Study Finds Psychiatry Training On Developmental Disabilities ‘Insufficient’
Psychiatrists are often some of the main providers of care for people with autism and intellectual disability, but new research finds that many of these specialists have little training to meet the needs of this population.
The directors of psychiatry residency programs across the country report that their trainees receive relatively few hours per year of training in autism and intellectual disability and are exposed to a limited number of patients with these conditions.
The findings published recently in the journal Autism come from a study based on surveys of 78 leaders at 83 accredited psychiatry training programs in 2019. They included 46 programs focused on child and adolescent psychiatry, 33 for general psychiatry residents and two pediatric programs.
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Nearly half of child and adolescent psychiatry programs reported that trainees received four to six lecture hours per year on autism. About a third said residents saw 11 to 20 outpatients on the spectrum per year and a similar number of inpatients with the conditions, while trainees in most remaining programs saw fewer.
Residents in general psychiatry programs had even less exposure to training on autism or patients with such diagnoses, the study found.
Intellectual disability training for child and adolescent as well as general psychiatry programs most often involved one to three lecture hours per year. About 40% of psychiatry residents in both types of programs saw one to five outpatients per year, but the number of inpatients varied by specialty.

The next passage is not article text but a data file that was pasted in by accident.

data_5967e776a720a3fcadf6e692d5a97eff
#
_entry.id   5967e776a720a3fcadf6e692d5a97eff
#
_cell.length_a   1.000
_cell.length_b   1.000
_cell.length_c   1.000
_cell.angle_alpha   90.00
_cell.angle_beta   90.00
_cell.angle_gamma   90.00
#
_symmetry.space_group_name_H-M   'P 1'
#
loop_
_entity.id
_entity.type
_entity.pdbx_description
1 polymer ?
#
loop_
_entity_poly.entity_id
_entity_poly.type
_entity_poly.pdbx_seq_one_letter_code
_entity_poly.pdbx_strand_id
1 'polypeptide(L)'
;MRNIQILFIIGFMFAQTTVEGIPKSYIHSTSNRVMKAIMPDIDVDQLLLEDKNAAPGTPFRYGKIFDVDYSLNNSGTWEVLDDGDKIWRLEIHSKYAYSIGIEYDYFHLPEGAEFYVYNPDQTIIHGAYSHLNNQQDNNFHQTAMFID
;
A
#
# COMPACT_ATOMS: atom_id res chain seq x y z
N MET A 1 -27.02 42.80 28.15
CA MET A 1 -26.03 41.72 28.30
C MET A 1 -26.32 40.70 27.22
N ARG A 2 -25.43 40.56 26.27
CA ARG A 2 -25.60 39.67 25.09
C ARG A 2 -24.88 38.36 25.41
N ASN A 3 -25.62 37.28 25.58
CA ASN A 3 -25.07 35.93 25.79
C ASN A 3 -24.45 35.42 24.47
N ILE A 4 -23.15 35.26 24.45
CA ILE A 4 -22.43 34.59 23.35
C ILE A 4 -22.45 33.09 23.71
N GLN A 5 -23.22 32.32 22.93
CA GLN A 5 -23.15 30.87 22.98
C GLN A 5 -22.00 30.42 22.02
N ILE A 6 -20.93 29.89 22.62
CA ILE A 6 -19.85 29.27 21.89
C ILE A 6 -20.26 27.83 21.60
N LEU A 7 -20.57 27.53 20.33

The research follows up on a similar study from 2009, which found that many psychiatry residents received as little as three to four lecture hours per year on autism and intellectual disability and saw one to five patients with such diagnoses in clinical settings annually.
Limited knowledge of autism and intellectual disability has consequences, the authors of the latest study note, leading psychiatrists to rely overly on medication and physical restraint while underutilizing behavioral therapies.
“Psychiatry training in ASD/ID continues to be insufficient in many (child and adolescent psychiatry) and (general psychiatry) programs. Deficits in training may be associated with diminished future interest in serving these patients, perpetuating significant barriers to mental health care in ASD/ID,” concluded Natasha Marrus, an assistant professor of psychiatry at the Washington University School of Medicine, and her colleagues.
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